Monday, June 24, 2013

Tonight's Writing Game

I have tee'd up the chapters in my WIP like dominoes: One good thump, just the right phrase and they will tumble through this well-plotted outline dot by dot, square by square, creating some fantastical shape that leaves you splayed and breathless at THE END. #thatisall #amwriting

Thursday, June 13, 2013


Today is one of those days when the thought, "I wish I could make more time to write," is quickly countered with, "But I don't wish I had less time with my kids." Writer's guilt I can conquer. Mommy guilt -- not so much.

Yet another life change occurred in my parental world today as my youngest child (known as Baby Girl and Little Bit to my Facebook friends) finished elementary school. It's a much bigger deal than my heart originally bargained for.

All day I've been singing Fleetwood Mac's song "Landslide." Especially the line that says, "I've been afraid of changing 'cause I built my world around you... Time makes you bolder, children get older and I'm getting older, too..." And it asks the question, "Can I handle the seasons of my life?"

Well, can I?

I mean goodness, I've done this twice already. It should be old hat. But the third time's charm struck after we arrived back home and I sat down at my laptop somewhat paralyzed. With a span of 13 years between my oldest and youngest, I've had plenty of years to prep for each of my "last baby does X" moments. Yet they always catch me off guard.

When she was a baby and I was juggling middle school football, T-ball, a crazy a** job and breastfeeding, I wanted everything to go faster. I couldn't wait until everybody could do just a little more for themselves so that I could find a minute or two to breathe. In those early years of hers, she absolutely caught the brunt of my "hurry up and grow up" mental chant.

Then suddenly (not at all though), she grew, she laughed, she turned into a tweenage Mini-Me and I felt buckets of hourglass sand slipping through my fingers. She did hurry up and grow up. But not by my doing, that's just life. When my oldest took off for grad school I instinctively turned around to slow her down, but it was too late.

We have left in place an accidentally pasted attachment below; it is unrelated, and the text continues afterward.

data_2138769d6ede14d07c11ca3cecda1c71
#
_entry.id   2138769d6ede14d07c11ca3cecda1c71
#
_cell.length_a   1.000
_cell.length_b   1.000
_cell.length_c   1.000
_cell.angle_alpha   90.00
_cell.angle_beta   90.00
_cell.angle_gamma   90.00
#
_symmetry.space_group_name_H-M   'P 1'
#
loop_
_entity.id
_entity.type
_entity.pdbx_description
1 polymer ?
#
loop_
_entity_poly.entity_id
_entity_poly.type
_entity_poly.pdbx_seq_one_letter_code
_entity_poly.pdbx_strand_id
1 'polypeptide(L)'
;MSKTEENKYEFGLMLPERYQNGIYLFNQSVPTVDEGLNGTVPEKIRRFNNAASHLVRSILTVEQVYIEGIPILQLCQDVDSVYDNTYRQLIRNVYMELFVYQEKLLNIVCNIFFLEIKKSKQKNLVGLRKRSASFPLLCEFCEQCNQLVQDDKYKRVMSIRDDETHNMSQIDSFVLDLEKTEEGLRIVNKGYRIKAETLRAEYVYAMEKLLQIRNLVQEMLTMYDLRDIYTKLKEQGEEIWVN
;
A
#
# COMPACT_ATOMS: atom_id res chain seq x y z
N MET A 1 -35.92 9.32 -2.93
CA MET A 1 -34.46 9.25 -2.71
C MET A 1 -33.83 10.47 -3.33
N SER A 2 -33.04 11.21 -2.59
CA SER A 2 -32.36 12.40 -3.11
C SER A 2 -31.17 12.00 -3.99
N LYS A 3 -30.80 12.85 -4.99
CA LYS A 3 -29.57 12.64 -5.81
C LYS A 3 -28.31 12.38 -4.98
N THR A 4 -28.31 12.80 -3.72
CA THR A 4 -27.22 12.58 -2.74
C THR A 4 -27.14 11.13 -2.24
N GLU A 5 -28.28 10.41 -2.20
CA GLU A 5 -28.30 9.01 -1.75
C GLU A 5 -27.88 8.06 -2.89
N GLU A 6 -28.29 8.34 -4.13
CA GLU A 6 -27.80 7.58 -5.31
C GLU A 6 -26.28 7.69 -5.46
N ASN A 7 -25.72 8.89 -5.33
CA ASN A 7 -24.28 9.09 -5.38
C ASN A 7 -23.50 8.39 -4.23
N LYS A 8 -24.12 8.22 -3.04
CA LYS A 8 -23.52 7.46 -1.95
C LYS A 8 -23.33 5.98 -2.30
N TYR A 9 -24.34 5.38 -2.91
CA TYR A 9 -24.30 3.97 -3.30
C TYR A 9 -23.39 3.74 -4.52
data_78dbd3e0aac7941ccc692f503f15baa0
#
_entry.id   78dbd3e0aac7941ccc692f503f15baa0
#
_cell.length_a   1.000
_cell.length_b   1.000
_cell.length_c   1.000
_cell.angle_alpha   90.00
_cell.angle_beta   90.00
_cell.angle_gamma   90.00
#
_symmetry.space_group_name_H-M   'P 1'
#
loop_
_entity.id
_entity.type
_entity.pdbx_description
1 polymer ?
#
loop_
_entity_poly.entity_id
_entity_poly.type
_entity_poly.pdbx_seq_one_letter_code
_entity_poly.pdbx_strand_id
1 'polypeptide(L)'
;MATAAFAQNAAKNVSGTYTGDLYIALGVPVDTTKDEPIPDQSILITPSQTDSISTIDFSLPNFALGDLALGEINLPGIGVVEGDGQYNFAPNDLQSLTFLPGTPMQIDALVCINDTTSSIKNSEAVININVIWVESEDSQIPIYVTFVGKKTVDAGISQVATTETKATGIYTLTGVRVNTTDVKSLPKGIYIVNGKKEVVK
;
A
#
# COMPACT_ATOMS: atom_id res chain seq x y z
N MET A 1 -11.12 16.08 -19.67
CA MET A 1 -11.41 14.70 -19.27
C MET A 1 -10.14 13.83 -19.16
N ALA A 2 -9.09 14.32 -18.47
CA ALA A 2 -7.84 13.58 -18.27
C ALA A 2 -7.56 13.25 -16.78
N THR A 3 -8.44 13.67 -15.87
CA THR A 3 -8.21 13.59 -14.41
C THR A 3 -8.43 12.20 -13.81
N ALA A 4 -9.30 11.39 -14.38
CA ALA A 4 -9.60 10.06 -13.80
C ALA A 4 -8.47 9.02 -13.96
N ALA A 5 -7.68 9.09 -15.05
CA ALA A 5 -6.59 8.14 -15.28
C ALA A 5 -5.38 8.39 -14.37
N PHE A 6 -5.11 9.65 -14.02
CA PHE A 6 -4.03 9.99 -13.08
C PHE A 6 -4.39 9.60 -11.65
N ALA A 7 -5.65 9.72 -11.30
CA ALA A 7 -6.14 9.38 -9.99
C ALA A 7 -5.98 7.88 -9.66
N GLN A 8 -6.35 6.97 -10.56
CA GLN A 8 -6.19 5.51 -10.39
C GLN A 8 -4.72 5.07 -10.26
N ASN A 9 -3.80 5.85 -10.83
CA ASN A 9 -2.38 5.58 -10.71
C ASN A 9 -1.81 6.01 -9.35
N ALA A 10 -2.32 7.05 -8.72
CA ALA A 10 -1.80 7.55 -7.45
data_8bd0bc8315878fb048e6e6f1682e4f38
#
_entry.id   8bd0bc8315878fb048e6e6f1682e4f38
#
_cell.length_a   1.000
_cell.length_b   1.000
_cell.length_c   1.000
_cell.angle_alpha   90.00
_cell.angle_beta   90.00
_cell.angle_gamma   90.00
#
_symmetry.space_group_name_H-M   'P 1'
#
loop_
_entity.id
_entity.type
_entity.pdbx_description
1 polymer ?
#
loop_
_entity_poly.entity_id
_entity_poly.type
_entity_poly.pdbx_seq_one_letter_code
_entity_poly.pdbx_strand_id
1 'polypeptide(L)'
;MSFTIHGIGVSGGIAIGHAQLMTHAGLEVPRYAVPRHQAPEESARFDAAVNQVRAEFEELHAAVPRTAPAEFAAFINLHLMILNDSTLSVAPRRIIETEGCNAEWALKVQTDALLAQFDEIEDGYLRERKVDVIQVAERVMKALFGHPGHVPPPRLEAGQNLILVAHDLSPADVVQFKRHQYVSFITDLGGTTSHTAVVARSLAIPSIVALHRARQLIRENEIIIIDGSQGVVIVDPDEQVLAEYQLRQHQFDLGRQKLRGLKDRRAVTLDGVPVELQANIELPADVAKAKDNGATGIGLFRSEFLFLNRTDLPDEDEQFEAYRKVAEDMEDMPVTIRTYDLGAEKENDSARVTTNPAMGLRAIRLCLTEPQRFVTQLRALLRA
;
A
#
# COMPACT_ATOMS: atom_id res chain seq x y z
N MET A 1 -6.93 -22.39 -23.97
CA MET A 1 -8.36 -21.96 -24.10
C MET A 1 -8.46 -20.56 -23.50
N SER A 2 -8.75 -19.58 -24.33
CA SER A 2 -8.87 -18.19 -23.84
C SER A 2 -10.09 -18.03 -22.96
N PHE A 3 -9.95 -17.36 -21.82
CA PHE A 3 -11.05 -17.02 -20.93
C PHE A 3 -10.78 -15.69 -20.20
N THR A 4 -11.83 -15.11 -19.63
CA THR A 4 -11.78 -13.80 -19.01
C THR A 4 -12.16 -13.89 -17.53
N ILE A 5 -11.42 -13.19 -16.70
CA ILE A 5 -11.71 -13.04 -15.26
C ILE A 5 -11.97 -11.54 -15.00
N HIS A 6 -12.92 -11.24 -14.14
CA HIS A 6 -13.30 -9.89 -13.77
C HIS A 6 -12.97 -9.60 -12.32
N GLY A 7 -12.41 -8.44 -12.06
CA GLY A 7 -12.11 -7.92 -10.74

Thankfully, only theoretically.

She's growing up, yes. And I'm accepting that I am in a state of lifelong transition because change never ceases.

I know that one day (too soon) ample writing time will come. I'll be able to post about my knocking off word counts and counting up sales because -- God willing -- there will be long languid hours without soccer practice, sleepovers and the mountain of busyness that life with kids brings.

But meanwhile, I will be deliberately thankful for every single moment: to be able to have a child, and raise her, and love her, and to have enough sense to stop and smell the roses that we plant together.

No, the landslide won't bring me down. Today.

Stefanie Worth

Monday, June 10, 2013

Seven Pounds

Face it: Writing is a sedentary gig. I can't tell you how many blog posts and articles I've read about how this craft can be bad for my health. I even work for a health organization. So, I know all the "shoulds," right?

Maybe not.

Because I had my annual physical in early May and my doctor summed up my visit with a piercing up-and-down glance at my frame and the words, "You need to get rid of some of that."


I knew good and well that she was referring to the "few more" pounds I'd gained since my last visit. Of course, I blamed it on a salty meal a couple days before, lack of sleep the night before, things I should've done -- but didn't do -- before, like exercise and eat right.

Maybe I just needed to hear someone else tell me what I already knew. There's a definite level of accountability that came with my doctor's unflinching order. My mind immediately compiled a laundry list of the things I'd do as soon as I got home. And as my thoughts were racing, she rambled off her own suggestions: 1500 calories per day, an hour of exercise every day, and a follow up visit in three months.


I'd be lying if I said my gut didn't want to offer a few excuses or that I didn't feel the urge to be a tad bit defensive. (You know -- kids, job, life, time, yada, yada, yada). But apparently, the swift kick my doctor gave was just the extra motivation I needed.